Sheriff Speaks Out Against Budget Cuts

LA County Sheriff Alex Villanueva addresses a crowd gathered in Calabasas on Tuesday, March 3.

As the call to defund police has echoed after nationwide protests against police brutality, the Los Angeles County Board of Supervisors has cut nearly $150 million from the Sheriff’s Department budget for fiscal year 2020-21. The move is the latest salvo in the rocky relationship between the board of supervisors and Sheriff Alex Villanueva who, in 2018, pulled off a stunning victory over incumbent Jim McDonnell.

Villanueva isn’t happy about the budget cuts and has taken to Twitter and other media outlets to voice his frustration.

“We’re the most understaffed agency in the entire nation with less than one deputy per 1,000 residents,” he commented during an interview on KABC AM790 radio. “LAPD has twice the staffing level. NYPD has four times. Now we have less people to respond to emergencies. We’re going to have less investigators. The bad guys are going to be out there victimizing the community. And now they want to close Men’s Central Jail, which means there’s going to be nowhere to put ‘em once we take them into custody. It’s insanity all around.”

The sheriff’s department contract to police Malibu makes up 20 percent of the City of Malibu’s budget, which itself will be undergoing belt tightening due to a dramatic drop in tax revenue caused by pandemic business shutdowns. Citing safety for Malibu residents and its many visitors, City Manager Reva Feldman was reluctant to trim agreements with the sheriff, saying at a June council meeting, “My gut instinct is that isn’t the place to start making cuts.”

Newly appointed mayor Mikke Pierson told The Malibu Times this week it was too early to know how the sheriff department cuts might affect Malibu, but that the city would continue to focus on Pacific Coast Highway safety relying on the California Highway Patrol. Council Member Rick Mullen has previously stated he’s not a “defund the police kind of guy.”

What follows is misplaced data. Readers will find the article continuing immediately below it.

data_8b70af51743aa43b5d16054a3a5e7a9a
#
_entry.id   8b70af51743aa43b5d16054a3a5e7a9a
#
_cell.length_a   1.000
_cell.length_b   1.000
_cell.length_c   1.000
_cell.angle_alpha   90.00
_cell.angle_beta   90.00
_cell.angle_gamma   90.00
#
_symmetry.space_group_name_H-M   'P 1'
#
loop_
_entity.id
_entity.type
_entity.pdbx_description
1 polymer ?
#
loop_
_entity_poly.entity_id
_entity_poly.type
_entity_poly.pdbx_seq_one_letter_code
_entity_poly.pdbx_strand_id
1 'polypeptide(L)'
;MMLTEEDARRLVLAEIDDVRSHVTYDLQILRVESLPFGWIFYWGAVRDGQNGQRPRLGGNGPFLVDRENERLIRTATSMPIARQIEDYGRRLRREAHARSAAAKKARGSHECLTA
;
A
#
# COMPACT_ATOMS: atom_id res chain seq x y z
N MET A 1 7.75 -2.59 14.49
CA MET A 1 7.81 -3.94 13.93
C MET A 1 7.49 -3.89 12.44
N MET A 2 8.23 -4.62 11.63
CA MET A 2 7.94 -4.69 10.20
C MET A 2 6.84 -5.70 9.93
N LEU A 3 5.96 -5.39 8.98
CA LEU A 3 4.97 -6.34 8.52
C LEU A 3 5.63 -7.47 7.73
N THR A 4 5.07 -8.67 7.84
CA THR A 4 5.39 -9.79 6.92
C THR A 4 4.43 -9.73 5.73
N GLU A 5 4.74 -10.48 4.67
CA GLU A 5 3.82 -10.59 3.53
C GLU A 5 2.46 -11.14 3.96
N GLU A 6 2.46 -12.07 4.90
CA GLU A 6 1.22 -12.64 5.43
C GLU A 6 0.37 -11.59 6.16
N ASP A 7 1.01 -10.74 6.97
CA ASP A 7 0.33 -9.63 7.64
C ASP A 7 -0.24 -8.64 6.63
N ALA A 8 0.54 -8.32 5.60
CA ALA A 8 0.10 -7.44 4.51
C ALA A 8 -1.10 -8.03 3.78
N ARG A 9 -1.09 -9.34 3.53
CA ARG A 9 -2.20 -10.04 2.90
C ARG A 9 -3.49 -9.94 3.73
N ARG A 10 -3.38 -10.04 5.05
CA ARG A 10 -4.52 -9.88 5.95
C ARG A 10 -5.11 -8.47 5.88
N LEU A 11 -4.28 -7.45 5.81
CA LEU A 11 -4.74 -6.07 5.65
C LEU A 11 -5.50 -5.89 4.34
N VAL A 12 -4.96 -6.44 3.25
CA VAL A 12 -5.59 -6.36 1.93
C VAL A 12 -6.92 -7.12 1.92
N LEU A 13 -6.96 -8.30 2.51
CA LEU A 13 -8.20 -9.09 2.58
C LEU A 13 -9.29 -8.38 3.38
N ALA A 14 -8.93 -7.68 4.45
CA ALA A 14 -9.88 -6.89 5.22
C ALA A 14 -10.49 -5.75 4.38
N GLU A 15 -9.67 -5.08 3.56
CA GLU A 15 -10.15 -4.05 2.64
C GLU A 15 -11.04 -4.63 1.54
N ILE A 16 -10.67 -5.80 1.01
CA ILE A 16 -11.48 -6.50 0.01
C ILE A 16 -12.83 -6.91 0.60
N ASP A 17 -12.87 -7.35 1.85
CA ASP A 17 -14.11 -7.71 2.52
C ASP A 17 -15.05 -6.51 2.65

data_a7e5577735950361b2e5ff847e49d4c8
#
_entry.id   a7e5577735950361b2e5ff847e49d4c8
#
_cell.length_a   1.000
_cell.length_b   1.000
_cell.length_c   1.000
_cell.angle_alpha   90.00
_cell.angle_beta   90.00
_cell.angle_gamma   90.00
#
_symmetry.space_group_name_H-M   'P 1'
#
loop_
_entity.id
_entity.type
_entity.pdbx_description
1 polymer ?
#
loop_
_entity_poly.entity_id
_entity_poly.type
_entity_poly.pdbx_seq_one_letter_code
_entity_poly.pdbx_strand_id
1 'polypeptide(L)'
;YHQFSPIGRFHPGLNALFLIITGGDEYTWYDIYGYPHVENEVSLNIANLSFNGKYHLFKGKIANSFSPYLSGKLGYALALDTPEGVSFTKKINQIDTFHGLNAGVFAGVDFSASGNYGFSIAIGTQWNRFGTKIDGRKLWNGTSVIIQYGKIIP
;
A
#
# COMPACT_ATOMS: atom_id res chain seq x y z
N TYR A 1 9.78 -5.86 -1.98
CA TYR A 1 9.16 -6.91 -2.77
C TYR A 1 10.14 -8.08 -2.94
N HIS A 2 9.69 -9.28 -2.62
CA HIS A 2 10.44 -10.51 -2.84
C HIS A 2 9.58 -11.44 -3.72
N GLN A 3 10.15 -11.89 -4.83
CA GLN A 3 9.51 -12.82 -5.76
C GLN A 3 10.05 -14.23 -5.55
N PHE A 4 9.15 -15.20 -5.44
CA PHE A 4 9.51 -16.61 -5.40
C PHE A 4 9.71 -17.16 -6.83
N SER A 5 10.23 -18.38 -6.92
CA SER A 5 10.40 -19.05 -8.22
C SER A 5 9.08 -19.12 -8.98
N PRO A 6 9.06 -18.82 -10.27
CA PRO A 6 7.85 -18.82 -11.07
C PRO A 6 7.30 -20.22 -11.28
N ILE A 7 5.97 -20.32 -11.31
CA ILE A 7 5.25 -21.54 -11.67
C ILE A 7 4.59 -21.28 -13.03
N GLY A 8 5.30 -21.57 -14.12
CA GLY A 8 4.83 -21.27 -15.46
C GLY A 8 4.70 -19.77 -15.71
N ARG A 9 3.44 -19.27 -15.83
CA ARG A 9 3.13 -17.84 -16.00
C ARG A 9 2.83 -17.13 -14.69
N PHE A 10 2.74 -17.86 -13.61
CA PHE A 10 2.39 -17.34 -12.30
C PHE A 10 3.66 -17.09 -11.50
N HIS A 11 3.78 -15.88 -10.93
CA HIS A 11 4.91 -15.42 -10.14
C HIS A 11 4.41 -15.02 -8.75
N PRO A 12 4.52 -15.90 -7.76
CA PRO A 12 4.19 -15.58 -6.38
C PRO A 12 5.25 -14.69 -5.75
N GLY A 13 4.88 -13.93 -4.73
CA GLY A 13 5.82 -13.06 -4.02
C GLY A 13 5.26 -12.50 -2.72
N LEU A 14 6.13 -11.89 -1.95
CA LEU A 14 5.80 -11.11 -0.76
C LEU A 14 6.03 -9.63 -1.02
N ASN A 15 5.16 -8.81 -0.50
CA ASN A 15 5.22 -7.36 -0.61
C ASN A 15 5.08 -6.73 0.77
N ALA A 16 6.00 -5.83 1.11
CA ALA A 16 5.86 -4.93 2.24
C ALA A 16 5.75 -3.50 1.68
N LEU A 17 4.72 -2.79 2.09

It has been a contentious tenure between the sheriff and supervisors from the get-go.

Villanueva hasn’t been shy in his recent media blasts.

“I have less than 10 percent of the entire county budget yet I’m taking 50 percent of all the cuts,” he told Fox News. “That is target[ed], specific and malicious from the BOS. Yet the need to provide public safety continues to rise. Crime hasn’t gone away because people don’t like law enforcement. No one is listening to victims of crimes. We’re not some outside occupying force. We are part of this community.”

Villanueva said likely sacrifices would be to special victim’s units, narcotics and major crime bureaus.

“At the minimum, cases will not be investigated,” the sheriff said. “Our cyber crime unit investigates fiduciary and elder abuse—a huge, growing crime sector. There are no easy cuts. It’s going to hurt the public in some way.”

Villanueva blasted the board of supervisors on Twitter, saying the BOS believes the most vulnerable population is criminal offenders. “I believe our most vulnerable are the victims of crime,” he wrote.

On the proposed closure of the men’s central jail, Villanueva tweeted his department “will have less capacity to house the County of LA’s most violent offenders. In our custody today are serious criminal offenders. Murder—1,199; Attempted murder— 762; Manslaughter— 65; Rape—105; Child molestation— 391; Robbery—1,196. Reconsider cuts to #PublicSafety & don’t silence victims. I stand with you.”

A call for a comment to Captain Salvador “Chuck” Becerra at the Malibu/Lost Hills Sheriff’s station on how budget cuts may affect the Malibu community had not been returned by the time The Malibu Times went to print Tuesday.